Summerland’s Bottleneck Drive
The Summerland Bench is famous among wine lovers for the ‘Bottleneck Drive’, a system of interlinked roads where one can visit 15 wineries, all in close proximity. It’s also worth delving into the history and geography of this unique community.
The Summerland Bench is famous among wine lovers for the ‘Bottleneck Drive’, a system of interlinked roads where one can visit 15 wineries, all in close proximity. It’s also worth delving into the history and geography of this unique community. Summerland was the first settled community in the Okanagan, and the first location to grow fruit.
The area is dominated by a gigantic rock formation called Giant’s Head, the remains of a volcano that exploded in ancient times. If you look at Giant’s Head from the right angle in the Trout Creek area of town, you can clearly see the craggy profile of a man’s face on the south slope of the mountain.
Grapes grown in the Summerland area benefitted from this geologic cataclysm; the nutrient rich volcanic debris provided soil that for more than a century made Summerland an important producer of tree fruits, and now produces some of the best wine grapes in BC.
It was this fertile soil that attracted the first settlers. The region has for centuries been home to a sub-group of the Okanagan Nation, a First Nations people with their own language and culture. The first settlers put down roots in 1845, mainly taking part in ranching and small-scale agriculture, and making Summerland the first settled community in the Okanagan. Sir Thomas Shaughnessy, the wealthy head of the Canadian Pacific Railroad, became enamored of the region at the turn of the century, and in 1902 he formed the Summerland Development Company and hired JR Robinson to run it. The two men saw the great potential for fruit growing, and by 1906 they had incorporated a town.
Thanks to wine pioneer Harry McWatters, founder of Sumac Ridge in 1981, Summerland is also the ‘Godfather’ of BC’s wine industry. McWatters founded Sumac Ridge Estate Winery on a rocky crag at the north end of the city, and incidentally, a logical place to start your tour if you are arriving from the north. Prior to the transformation at Sumac Ridge, wine in BC was a dreadful affair. Wineries generally made extraordinarily cheap and forgettable wines that often came in large jugs. McWatters saw that BC wines could only survive increased competition by providing real quality, and he dedicated his work to producing vintages that could compete with the world’s best.
Other winemakers took up his challenge, and thanks to this early spur, the explosion in Okanagan Wines began in the mid-1980s.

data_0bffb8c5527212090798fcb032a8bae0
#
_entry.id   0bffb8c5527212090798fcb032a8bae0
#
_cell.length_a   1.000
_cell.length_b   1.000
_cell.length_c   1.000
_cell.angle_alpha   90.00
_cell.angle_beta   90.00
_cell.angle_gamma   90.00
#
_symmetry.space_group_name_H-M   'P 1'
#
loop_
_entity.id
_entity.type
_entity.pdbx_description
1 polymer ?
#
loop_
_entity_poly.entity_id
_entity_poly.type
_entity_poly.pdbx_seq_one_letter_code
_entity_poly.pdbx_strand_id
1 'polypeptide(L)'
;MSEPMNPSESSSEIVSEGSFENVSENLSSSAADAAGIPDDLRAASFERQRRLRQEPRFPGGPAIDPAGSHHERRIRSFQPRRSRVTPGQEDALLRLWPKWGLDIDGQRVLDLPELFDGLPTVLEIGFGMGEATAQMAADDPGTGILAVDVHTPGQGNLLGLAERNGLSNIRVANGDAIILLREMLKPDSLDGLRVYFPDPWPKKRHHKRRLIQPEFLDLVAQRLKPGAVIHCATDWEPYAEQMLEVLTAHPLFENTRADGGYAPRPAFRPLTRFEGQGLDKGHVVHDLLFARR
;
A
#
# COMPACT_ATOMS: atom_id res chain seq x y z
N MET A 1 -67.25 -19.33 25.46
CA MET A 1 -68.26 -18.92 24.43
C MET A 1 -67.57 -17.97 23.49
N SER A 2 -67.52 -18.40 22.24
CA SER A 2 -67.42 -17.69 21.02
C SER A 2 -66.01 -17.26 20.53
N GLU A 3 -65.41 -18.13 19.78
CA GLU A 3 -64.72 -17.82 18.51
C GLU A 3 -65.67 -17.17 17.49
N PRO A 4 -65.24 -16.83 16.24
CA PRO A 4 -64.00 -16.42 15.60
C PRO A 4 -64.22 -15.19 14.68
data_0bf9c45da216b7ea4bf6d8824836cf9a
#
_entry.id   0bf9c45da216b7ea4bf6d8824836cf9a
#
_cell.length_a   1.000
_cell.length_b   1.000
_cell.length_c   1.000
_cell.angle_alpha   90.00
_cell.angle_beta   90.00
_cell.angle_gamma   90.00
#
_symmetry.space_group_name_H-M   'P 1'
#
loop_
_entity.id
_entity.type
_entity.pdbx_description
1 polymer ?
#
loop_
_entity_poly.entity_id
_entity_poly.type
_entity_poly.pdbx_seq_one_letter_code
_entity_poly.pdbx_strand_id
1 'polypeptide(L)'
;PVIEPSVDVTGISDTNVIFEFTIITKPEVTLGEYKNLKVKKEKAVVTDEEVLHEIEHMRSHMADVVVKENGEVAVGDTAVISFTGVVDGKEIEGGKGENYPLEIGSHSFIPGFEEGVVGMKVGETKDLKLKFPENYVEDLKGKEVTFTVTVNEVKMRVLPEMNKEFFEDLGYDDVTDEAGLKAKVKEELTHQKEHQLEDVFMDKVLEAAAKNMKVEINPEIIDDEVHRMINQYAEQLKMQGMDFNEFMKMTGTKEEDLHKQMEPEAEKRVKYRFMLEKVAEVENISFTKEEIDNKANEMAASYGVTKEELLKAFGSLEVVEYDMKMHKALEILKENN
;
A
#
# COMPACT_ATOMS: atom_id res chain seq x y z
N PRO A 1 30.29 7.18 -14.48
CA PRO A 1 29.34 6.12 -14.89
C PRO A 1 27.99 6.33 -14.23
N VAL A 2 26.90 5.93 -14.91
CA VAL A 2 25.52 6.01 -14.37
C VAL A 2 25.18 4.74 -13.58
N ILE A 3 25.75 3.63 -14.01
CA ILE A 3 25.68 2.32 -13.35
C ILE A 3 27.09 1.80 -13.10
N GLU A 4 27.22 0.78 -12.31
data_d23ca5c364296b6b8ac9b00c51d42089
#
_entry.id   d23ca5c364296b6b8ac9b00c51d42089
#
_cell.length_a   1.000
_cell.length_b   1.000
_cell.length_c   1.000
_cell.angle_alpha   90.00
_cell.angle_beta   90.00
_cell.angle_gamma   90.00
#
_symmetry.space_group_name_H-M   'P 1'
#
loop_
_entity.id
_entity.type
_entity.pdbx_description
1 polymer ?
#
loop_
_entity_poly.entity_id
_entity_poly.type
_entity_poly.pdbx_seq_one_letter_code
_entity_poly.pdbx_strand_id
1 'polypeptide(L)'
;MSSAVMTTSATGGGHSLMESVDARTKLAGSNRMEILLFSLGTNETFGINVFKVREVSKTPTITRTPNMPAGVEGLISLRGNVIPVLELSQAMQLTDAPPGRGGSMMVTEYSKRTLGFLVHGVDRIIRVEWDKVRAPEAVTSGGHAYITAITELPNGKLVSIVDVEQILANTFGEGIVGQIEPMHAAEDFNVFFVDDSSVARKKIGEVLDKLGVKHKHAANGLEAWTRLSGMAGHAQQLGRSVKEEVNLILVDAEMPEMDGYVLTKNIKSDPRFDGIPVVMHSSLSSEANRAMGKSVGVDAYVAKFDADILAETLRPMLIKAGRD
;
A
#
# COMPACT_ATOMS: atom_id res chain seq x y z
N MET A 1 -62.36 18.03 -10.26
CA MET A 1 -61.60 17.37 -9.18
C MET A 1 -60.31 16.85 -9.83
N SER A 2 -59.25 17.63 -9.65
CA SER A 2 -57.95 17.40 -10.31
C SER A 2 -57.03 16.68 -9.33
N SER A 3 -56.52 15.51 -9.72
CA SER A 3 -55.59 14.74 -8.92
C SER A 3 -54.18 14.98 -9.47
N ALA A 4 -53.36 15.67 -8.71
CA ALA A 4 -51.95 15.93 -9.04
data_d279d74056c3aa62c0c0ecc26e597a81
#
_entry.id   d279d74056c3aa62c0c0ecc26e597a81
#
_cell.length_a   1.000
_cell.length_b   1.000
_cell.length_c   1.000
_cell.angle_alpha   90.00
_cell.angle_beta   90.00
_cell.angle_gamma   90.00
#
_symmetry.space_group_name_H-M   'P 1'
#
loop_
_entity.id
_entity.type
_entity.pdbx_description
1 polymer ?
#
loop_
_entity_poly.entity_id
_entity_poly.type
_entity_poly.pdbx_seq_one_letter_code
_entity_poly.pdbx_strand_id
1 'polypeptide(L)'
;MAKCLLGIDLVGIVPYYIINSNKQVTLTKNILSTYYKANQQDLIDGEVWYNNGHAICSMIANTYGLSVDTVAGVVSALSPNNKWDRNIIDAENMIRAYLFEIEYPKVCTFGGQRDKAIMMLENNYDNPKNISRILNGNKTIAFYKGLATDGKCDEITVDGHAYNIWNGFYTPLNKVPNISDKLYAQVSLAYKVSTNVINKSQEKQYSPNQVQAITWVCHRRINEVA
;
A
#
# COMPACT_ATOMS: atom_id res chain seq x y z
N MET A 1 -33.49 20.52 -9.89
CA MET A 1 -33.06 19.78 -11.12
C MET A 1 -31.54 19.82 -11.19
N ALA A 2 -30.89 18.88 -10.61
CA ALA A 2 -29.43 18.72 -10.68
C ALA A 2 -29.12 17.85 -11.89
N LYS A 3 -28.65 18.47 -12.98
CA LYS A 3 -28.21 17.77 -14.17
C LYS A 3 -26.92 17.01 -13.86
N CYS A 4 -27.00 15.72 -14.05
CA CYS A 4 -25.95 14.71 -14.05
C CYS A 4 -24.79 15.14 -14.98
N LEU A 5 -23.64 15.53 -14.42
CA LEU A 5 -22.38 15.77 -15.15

If arriving from the north, you can take the Sumac Ridge Estate Winery’s tour of the vineyard, cellar, and their champagne cave. Sumac Ridge is also one of the few wineries to produce sparkling wines. The Cellar Door Bistro is on-site, offering food and wine pairings.
Heading south you come across 14 other wineries between Sumac Ridge and the area known as Trout Creek, where you can end a tour at 8th Generation. Speaking of history, that latter winery is so-named because the owners have eight generations of wine making in their family! See our Directory for more information on each winery, or the Itineraries Section on suggested self-guided tours.
There are other attractions in Summerland that are worth seeking out, and a tour of this area should rightly take two or three days to do it justice. Many people miss some of Summerland’s greatest charms by focusing too much on the wineries themselves.
The town itself is built along a Tudor theme, and has the quaint charm of an English village along the short Main Street strip. Above the town, if you like hiking and are in decent shape, the stroll up Giant’s Head is well worth it for phenomenal views over the South Okanagan.
Down below, for summer travellers, Summerland has what may be the best beach in the BC Interior. Sun-Oka Beach is located in Trout Creek, at the south end of town. This provincial park has a long, sparkling white beach that’s great for kids, because the beach slopes gently for more than 50 metres (55 yards). It also has a great dog beach (off leash) at the east end of the park. From here, you can follow a trail along the Trout Creek that leads under the highway and takes you through orchards to a set of rocky rapids.
Across the highway, and towering above the beach, is the Summerland Ornamental Gardens. Established in 1912 as a testament to the ‘English Garden’, this tranquil spot is now owned by the Pacific Agri-Food Research Station, and operated by volunteers. Next to the gardens there is an historic railway bridge now opened as a walking trail. You can enjoy the dizzying views of the rapids below from what is the largest and highest railway bridge of its kind.
A short drive out of town brings you to the Kettle Valley Railway, where you can take a 16-kilometer (10 mile) ride on a 1912 Steam Engine, along the only preserved section of track of the original Kettle Valley Railway.
With 15 licensed wineries in the area, and plenty of other attractions, it’s best to break up a wine tour of this area into a two or three day trip. Fortunately, wineries along the Bottleneck Drive are very close together, so seeing as many as a half-dozen in a day can still leave room for relaxing at the beach or seeing the sights.